How to Use an API: Best Practices for Beginners

An API (application programming interface) is a set of protocols through which two systems communicate with one another. These systems can be computers, platforms, programs, or apps.

An API contains information about parameters, return values, and more that provide developers with code libraries and standards, so they don’t have to come up with their own when extending the functionality of two or more systems.

An API makes it much easier to transfer, change, and sift through large amounts of data, making it essential for streamlining the management and exchange of information in today’s enterprises.

How to Use an API: Best Practices

Below are some ways you can experiment with asking for and posting information with APIs.

Get an API key

In order to use an API, you need an API key. Most APIs prompt you to log in to verify your identity — for example, signing in with your Google account. After verifying your identity, the API gives you a string of unique letters and numbers, which is your API key.

Find an HTTP client online

Find an HTTP client online, like Apigee or Postman. These are ready-made, often free tools that help you structure your requests to APIs. They contain dozens of APIs whose endpoints are there to play with, such as Instagram and its media search endpoint.

Build a URL

You can explore data from an API by building a URL from existing API documentation. This will require some familiarity with the syntax of the API’s documentation in order to structure your request to it.

Read more on TechnologyAdvice.com: 5 Capabilities an API Management Tool Should Have

How Does an API Work?

To understand how APIs work, there are three main players:

  • User: Person who initiates a request for information
  • Client: Computer that sends the request to the server
  • Server: Computers that house data and respond to the client request

The client routes the request to the server and, if the user is authorized for access, the client returns the desired information to the user.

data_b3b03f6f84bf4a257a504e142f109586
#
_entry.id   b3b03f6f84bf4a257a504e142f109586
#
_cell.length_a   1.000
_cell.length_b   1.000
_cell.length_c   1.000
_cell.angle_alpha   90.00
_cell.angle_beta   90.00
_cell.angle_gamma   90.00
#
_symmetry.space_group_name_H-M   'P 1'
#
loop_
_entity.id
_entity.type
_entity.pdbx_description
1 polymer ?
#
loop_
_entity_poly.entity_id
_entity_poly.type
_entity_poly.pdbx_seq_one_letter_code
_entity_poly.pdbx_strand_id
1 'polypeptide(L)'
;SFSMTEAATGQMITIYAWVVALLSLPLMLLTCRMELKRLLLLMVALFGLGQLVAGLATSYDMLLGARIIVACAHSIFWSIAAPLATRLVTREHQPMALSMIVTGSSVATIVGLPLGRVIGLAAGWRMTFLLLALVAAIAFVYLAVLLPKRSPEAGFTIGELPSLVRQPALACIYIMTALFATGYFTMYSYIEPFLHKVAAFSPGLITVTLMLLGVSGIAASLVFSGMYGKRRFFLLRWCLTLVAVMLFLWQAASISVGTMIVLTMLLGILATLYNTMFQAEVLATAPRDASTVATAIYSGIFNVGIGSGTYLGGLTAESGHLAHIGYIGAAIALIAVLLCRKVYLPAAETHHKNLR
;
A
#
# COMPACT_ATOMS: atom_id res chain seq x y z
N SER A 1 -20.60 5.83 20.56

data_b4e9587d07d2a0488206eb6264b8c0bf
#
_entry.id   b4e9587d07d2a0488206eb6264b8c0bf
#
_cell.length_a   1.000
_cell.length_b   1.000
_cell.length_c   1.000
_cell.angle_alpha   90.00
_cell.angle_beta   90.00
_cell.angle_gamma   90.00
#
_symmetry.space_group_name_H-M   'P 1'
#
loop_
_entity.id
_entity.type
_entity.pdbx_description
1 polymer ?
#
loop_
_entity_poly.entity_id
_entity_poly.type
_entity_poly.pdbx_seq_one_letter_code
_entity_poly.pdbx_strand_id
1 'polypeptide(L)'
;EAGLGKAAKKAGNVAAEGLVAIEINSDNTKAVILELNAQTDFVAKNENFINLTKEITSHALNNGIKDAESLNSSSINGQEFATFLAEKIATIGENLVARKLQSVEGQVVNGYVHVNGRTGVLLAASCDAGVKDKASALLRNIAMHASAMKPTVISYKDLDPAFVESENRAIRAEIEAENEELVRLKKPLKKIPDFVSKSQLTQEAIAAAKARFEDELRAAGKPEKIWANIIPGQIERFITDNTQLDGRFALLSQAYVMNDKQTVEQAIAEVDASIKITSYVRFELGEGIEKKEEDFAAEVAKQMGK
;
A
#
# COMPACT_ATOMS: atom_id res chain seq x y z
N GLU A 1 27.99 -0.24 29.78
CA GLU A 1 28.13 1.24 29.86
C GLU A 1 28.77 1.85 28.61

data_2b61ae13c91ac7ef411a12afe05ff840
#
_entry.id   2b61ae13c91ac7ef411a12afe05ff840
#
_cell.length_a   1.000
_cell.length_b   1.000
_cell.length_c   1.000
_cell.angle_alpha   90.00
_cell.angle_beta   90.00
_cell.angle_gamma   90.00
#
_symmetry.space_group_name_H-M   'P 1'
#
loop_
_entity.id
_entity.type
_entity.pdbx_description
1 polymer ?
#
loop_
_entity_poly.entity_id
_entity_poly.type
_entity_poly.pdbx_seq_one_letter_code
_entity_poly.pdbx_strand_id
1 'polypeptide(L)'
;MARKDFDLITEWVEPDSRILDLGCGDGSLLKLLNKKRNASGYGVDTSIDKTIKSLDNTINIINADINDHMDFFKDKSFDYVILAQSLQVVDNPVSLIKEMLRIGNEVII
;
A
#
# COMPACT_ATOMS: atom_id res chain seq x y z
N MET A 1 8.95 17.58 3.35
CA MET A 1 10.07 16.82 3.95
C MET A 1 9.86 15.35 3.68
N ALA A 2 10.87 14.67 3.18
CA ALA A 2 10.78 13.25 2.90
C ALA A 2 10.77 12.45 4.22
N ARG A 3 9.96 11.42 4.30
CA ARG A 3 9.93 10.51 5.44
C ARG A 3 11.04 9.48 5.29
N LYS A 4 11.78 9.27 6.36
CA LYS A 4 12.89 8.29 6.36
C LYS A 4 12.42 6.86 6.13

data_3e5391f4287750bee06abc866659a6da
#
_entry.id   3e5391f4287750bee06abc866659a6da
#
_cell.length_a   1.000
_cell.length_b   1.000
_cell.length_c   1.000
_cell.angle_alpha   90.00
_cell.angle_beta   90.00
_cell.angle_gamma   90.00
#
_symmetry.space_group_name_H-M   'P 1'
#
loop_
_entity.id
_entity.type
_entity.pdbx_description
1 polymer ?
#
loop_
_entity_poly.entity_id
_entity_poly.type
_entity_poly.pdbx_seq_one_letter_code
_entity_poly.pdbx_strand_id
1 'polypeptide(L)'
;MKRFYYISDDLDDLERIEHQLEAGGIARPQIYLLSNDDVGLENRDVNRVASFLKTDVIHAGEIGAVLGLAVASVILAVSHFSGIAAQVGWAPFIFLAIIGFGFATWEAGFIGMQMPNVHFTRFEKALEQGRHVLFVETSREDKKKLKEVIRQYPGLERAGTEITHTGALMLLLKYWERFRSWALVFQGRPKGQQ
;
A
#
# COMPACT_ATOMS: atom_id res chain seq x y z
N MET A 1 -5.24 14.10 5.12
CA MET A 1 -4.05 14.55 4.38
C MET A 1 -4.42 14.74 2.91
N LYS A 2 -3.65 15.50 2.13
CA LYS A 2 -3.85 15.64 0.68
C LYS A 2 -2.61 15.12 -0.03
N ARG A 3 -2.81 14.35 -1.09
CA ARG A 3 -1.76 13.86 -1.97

Programmers publish documentation about the data stored within a server, such as which endpoints hold which pieces of information.

An outside user who wants to access a piece of information on that server sends a call through a client using a coding language like XML or JSON. This language contains actions like the following:

  • GET to receive information from the server
  • PUT to add or change existing information in the server
  • POST to enter new information into the server
  • DELETE to remove information from the server

Not all APIs use all of these verbs. SOAP APIs, for instance, are POST only. Fortunately, for those with limited coding knowledge, programs can run these searches.

Read more: How Do APIs Work?

Types of APIs

There are several types of APIs, REST being the most common. They each have their own architecture and use cases, and don’t necessarily share the same language.

REST

Representational State Transfer APIs are the most commonly used today because they focus on end-user readability and ease of consumption.

A user looking for specific information makes a call or request through a hypertext transfer protocol (HTTP) client, such as https://www.google.com/maps, to search for information. The client then sends the call or request to the Google Maps server.

If the end user is authorized to receive the information, the client receives the information through HTTP, usually in XML or JSON. However, the information usually gets to the end user in a readable format (not XML or JSON) because a developer makes it more readable to the end user.